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Where is the dignity in the display of this corpse?

The Egyptians have, for millennia, had what seems to us a peculiar attitude to the dead. In ancient times, tombs of noblemen and royalty were invested with considerable resources and treasures to accompany the dead into the afterlife. It could well be imagined that a festival attitude accompanied the sumptuous burials.

In Islamic times, tombs were things to be lived with. No visitor to Cairo should miss out on the astonishing spectacle of the city of the dead. A collection of tombs and funerary complexes attracted first visitors, then permanent residents. These days the city of the dead is indistinguishable from many residential parts of Cairo, with the addition of some stupendous Mamluke funerary architecture. Nobody at all thinks living in this way remotely macabre or strange.

So when we hear about the conscious display of a pharaoh's corpse by the Egyptian authorities, it is tempting to suppress any sense of bad taste in the interests of cultural diversity. Modern Egyptians have a different attitude to death than we do, as indeed did ancient Egyptians. One's immediate response might not be an appropriate one at all.

The flamboyant Zahi Hawass, the head of Egypt's Council of Antiquities, has unveiled the corpse of Tutankhamun himself. The date was to coincide with the 85th anniversary of Howard Carter's discovery of the undisturbed tomb. No doubt, too, the showing of the corpse was intended to drum up some interest in a world-wide touring show of some treasures from Tutankhamun's tomb, about to arrive in London.

There has been some criticism that the 130 objects in the exhibition, including 50 from Tutankhamun's tomb, are less spectacular in reality than anticipated, or remembered from the famous 1972 touring show. Mr Hawass's exuberant display may have been intended to remind the ticket-buyers of the world of some of the mystery of ancient Egypt.

"With his beautiful buck teeth," Mr Hawass said, "the tourists will see a little bit of the smile from the face of the golden boy." The corpse will be placed upright in a glass case in the tomb of the pharaoh, protected from the breath and evaporated sweat of thousands of visitors which presents serious problems of preservation in this fragile and largely enclosed environment.

To me, this looks like a sad and an unattractive object. The body of the 19-year-old boy is blackened into charcoal, his teeth peeping through the mouth. I find it difficult to reconcile any kind of notion of the dignity of death with the idea of putting a dead body, however old, in a glass case for people to pay to stare at. The trappings of Tutankhamun's tomb - the sublime funerary mask and the extraordinary beds and caskets - are one thing. They are the trappings of a civilisation, and don't represent a human being, but rather the nobility of his status. But Tutankhamun's corpse is another matter. That, really, is just a human being.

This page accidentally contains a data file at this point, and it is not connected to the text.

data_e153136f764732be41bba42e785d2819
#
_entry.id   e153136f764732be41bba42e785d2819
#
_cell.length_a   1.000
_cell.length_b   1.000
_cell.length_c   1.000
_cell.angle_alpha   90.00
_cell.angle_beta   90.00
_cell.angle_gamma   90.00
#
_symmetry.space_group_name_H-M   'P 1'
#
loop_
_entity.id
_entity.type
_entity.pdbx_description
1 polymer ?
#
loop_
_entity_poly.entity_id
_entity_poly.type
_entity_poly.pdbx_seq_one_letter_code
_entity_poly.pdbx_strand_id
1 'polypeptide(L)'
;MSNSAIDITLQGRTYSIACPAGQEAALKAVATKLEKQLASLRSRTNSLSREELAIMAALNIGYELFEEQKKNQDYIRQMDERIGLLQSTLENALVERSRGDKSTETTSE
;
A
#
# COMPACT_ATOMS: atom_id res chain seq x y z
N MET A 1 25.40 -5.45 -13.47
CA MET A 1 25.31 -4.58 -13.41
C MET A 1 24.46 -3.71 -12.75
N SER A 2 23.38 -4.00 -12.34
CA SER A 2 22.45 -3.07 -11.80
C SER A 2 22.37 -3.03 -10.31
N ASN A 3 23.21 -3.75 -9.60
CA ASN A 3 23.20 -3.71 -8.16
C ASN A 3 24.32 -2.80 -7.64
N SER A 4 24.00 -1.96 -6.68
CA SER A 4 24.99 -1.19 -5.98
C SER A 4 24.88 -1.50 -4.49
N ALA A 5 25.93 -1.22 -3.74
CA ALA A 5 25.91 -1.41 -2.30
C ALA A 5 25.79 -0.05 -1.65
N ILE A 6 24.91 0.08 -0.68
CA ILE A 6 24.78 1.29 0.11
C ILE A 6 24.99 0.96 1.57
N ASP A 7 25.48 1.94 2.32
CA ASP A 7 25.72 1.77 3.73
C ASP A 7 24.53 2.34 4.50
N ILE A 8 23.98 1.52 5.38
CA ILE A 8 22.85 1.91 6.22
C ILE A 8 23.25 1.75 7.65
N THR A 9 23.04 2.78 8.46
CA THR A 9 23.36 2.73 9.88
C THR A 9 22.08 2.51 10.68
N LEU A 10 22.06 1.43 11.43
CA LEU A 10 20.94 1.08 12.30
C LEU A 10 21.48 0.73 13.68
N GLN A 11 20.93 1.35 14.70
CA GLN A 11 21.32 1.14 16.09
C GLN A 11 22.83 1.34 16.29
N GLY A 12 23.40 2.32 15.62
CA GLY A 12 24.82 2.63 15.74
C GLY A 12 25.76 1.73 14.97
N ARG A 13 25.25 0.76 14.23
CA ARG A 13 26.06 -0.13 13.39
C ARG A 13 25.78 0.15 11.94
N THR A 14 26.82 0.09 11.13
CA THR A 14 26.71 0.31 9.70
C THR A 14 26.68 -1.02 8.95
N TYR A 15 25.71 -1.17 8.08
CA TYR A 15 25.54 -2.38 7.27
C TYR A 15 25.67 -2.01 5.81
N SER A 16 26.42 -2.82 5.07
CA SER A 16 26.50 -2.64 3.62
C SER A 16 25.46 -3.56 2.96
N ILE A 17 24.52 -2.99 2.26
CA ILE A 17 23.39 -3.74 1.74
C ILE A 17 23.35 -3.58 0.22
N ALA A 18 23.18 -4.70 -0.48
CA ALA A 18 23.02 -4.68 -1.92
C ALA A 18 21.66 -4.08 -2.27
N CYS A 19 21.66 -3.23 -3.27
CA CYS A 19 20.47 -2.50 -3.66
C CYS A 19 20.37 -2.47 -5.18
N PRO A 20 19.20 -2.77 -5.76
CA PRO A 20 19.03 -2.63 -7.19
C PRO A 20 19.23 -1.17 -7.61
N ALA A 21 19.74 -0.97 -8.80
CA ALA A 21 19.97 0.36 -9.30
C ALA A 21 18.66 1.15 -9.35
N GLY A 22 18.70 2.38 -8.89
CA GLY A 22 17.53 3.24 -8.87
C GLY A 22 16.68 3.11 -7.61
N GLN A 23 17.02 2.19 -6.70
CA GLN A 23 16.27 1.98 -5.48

On the whole, we used only to put dead bodies on display in such a manner to express our contempt for the dead. One thinks of the display of the corpses of Mussolini and Clara Petacci at the end of the Second World War in Milan. Very occasionally, a corpse might be displayed in churches to demonstrate its extraordinary sanctity. Recently, things have started to change, and being remarkable neither for great wickedness or great virtue will no longer preserve you against being put on display. I found it very difficult to come to terms with Gunther von Hagen's travelling show of laminated corpses in undignified positions, believing that the dead ought to be treated better than that.

There is something distasteful about the failure to treat the dead with proper respect, to bury or cremate them with due ceremony. For me, and for many people, the respect due to the dead does not diminishwith the decades or the centuries.

Just because there is nobody around to object to the display of a relation's remains in a glass case or in a museum doesn't make it right. I don't think that any curiosity could justify the public display of a dead body for the amusement of the paying public.

We could say that the robust attitude of the Egyptians to this is a product of their particular culture, to which we have no real right to object. That is absolutely true. But the particular culture that we are observing here is not, in my view, a historic one or one rooted deeply in their lives. You can visit the sublime tomb of Barquq in Cairo, but the culture would never have invited you to look at his corpse for the sake of entertainment.

The particular culture which has produced this obscene display is, surely, the one which requires the Egyptians to make as much capital as they possibly can out of their immensely rich cultural patrimony. The country relies enormously on foreign tourism, and, in that region, it is a highly vulnerable source of income. No wonder they have to work hard to create interest; no wonder that dignified and serious people is being driven to display not just their treasures, but their ancestors themselves, against all propriety and decency.

That is the culture that this treatment of the dead comes from; and it is not one of the Egyptians' own creation.